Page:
Self-Care, Death and War

About a year ago, I wrote a quick reflection about self-care. I’m going to share it again but want to share what prompted it. A dear friend sent me the screenshot of author/professor Roxane Gay’s tweet and a response by her author/professor peer, Melissa Harris-Perry about self-care.

Gay writes: “Today I was told ‘you excel at everything but taking care of yourself’ so now I am mad about being seen”

MHP responds: “This is one of the many reasons I strongly object to the self-care imperative. It is another thing for women ‘to do.’ Another thing we are supposed to be good at. Another class in which to earn an A. Guess who doesn’t take [care] of themselves?Image result for eye emoji

Here’s the thing: This doesn’t make sense (I’ll add to me to be gentle). My interpretation of Gay’s tweet is that by being seen, she feels exposed, vulnerable in a “how-are-you-reading-my-life-to-me” kind of way? Harris-Perry’s response, though, seemed to completely miss Gay’s point but also that of self-care.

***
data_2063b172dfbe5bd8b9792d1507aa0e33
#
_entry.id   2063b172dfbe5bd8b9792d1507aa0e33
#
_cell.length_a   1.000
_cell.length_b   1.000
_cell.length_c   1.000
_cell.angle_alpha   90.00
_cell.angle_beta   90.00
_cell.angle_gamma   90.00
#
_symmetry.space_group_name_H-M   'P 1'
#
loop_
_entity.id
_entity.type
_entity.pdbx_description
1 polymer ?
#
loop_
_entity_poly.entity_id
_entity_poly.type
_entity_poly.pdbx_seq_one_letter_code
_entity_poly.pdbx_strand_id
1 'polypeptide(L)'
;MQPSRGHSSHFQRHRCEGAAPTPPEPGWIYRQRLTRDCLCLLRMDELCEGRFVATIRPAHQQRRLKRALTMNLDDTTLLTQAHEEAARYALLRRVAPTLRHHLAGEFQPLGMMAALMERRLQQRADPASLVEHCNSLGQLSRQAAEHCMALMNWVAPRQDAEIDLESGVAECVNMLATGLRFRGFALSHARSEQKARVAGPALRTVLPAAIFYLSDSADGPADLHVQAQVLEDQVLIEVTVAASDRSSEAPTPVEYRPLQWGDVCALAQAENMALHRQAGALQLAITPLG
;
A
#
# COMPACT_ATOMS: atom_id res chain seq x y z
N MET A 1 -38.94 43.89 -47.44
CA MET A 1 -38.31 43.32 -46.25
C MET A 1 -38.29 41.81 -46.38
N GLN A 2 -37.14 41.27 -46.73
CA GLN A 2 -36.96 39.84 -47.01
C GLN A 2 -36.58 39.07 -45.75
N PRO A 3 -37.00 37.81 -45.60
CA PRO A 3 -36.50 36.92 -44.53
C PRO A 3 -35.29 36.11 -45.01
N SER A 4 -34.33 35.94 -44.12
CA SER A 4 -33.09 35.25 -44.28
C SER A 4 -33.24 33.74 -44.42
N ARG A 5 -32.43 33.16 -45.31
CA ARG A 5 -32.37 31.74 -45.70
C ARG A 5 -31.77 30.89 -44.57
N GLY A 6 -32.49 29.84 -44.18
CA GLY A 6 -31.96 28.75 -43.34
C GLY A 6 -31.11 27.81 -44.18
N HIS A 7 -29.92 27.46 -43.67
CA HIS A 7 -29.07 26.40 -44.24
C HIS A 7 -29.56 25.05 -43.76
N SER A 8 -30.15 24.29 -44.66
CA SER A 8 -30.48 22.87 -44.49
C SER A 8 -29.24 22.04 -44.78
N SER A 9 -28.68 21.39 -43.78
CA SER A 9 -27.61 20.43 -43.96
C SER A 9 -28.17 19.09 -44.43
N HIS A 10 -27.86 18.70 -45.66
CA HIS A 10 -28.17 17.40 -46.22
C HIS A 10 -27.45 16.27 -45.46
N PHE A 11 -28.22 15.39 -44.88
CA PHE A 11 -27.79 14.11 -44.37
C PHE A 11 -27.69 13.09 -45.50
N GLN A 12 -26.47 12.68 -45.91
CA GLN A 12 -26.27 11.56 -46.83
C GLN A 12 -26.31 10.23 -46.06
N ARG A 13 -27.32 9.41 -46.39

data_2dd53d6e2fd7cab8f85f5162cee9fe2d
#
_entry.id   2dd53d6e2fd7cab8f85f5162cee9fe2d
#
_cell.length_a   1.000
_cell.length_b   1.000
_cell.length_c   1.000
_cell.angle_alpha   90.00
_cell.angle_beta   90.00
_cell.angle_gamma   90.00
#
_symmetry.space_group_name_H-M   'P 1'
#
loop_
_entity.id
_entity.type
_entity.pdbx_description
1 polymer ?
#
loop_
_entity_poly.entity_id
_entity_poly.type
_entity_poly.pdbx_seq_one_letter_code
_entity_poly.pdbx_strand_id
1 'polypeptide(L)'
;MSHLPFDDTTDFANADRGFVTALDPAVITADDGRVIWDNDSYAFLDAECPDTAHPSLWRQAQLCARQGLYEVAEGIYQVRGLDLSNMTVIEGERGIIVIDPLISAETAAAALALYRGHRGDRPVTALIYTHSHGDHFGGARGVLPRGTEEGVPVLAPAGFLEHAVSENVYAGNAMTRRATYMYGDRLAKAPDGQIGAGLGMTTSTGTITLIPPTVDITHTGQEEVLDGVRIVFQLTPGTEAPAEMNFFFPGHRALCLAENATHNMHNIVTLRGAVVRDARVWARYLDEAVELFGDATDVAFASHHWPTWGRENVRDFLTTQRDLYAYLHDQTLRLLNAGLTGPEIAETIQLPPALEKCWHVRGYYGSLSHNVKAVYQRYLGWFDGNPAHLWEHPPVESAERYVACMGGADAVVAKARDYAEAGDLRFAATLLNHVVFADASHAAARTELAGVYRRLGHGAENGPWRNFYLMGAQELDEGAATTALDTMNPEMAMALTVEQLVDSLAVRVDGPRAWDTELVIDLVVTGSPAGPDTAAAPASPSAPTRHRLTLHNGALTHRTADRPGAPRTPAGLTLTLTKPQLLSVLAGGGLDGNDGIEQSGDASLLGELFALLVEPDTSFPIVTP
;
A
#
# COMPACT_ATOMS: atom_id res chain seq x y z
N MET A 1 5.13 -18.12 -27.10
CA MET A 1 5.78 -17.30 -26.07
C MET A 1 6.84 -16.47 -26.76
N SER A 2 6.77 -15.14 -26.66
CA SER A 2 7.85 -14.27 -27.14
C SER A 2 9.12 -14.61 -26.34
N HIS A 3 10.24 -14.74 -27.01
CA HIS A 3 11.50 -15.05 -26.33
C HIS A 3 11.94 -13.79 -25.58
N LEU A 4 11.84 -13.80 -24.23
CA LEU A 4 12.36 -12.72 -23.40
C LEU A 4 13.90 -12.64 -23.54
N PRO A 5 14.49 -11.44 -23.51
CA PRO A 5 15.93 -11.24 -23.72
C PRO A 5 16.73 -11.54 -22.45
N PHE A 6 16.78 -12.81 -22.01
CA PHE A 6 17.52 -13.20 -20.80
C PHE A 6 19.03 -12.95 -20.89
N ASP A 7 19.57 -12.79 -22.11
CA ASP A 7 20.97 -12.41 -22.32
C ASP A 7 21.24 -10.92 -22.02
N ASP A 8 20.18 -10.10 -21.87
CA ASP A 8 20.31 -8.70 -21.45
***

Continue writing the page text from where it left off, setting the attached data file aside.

If many of us don’t get better at caring for ourselves, creating and maintaining boundaries, and filling our cups before we pour from them, we will continue to work ourselves to unfulfilled deaths. People say often, “You can’t pour from an empty cup,” but I don’t agree. We, particularly black womenfolk, flip empty cups over all the time. We go when we have no go left in us, loan money when we have to borrow first to loan it, and encourage others without cheerleaders of our own. There‚Äôs no nobility in that, yet we continue.